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Viola Davis responded to critics who say her number 1 box office film “The Woman King” is not historically accurate.

The Woman King tells a fictionalized account of Africa’s Dahomey female warriors who, alongside their men, raided nearby villages and kidnapped men, women and children to be sold into slavery in the early 1800s.

Twitter critics called for a boycott of the film. They argued that Davis and the movie’s white female writers glorified the masculine female warriors as heroines.

The Oscar-winning actress, who produced the movie with her husband Julius Tennon, told Variety magazine that most of the story is fiction, and not historical.

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“First of all, I agree with [director] Gina Prince-Bythewood’s saying is you’re not going to win an argument on Twitter,” Viola said.

“We entered the story where the kingdom was in flux, at a crossroads. They were looking to find some way to keep their civilization and kingdom alive. It wasn’t until the late 1800s that they were decimated. Most of the story is fictionalized. It has to be.”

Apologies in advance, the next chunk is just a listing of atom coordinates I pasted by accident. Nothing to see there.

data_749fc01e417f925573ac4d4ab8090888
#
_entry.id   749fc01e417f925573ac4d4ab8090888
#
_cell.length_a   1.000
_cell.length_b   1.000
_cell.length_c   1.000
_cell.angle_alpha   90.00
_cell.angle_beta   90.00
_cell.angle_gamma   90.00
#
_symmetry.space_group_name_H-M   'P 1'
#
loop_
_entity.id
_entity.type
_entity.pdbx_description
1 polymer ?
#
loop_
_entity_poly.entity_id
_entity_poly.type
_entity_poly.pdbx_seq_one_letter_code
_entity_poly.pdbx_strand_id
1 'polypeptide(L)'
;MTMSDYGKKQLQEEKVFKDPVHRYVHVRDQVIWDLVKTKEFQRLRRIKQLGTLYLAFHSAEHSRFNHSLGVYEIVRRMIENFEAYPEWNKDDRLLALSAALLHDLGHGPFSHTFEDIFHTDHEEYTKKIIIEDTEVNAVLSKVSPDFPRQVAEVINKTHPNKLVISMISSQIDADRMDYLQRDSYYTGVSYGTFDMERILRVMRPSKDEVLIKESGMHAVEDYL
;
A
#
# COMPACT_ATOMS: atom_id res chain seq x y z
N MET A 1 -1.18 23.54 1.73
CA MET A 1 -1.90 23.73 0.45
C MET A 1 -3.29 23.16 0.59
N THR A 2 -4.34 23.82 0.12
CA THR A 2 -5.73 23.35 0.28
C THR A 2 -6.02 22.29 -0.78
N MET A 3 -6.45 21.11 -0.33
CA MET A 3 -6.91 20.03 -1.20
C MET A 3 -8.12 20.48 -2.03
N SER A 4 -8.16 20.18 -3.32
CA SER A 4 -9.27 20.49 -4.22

Julius confirmed that they tweaked the story for entertainment value and to sell movie tickets. He suggested that critics read history books if they want to learn the true story of the Dahomey tribe.

“We are now what we call ‘edu-tainment.’ It’s history but we have to take license. We have to entertain people,” he said.

“If we just told a history lesson, which we very well could have, that would be a documentary. Unfortunately, people wouldn’t be in the theaters doing the same thing we saw this weekend. We didn’t want to shy away from the truth. The history is massive and there are truths on that that are there. If people want to learn more, they can investigate more.”

The Woman King surpassed expectations and grossed $19 million at the box office over the weekend.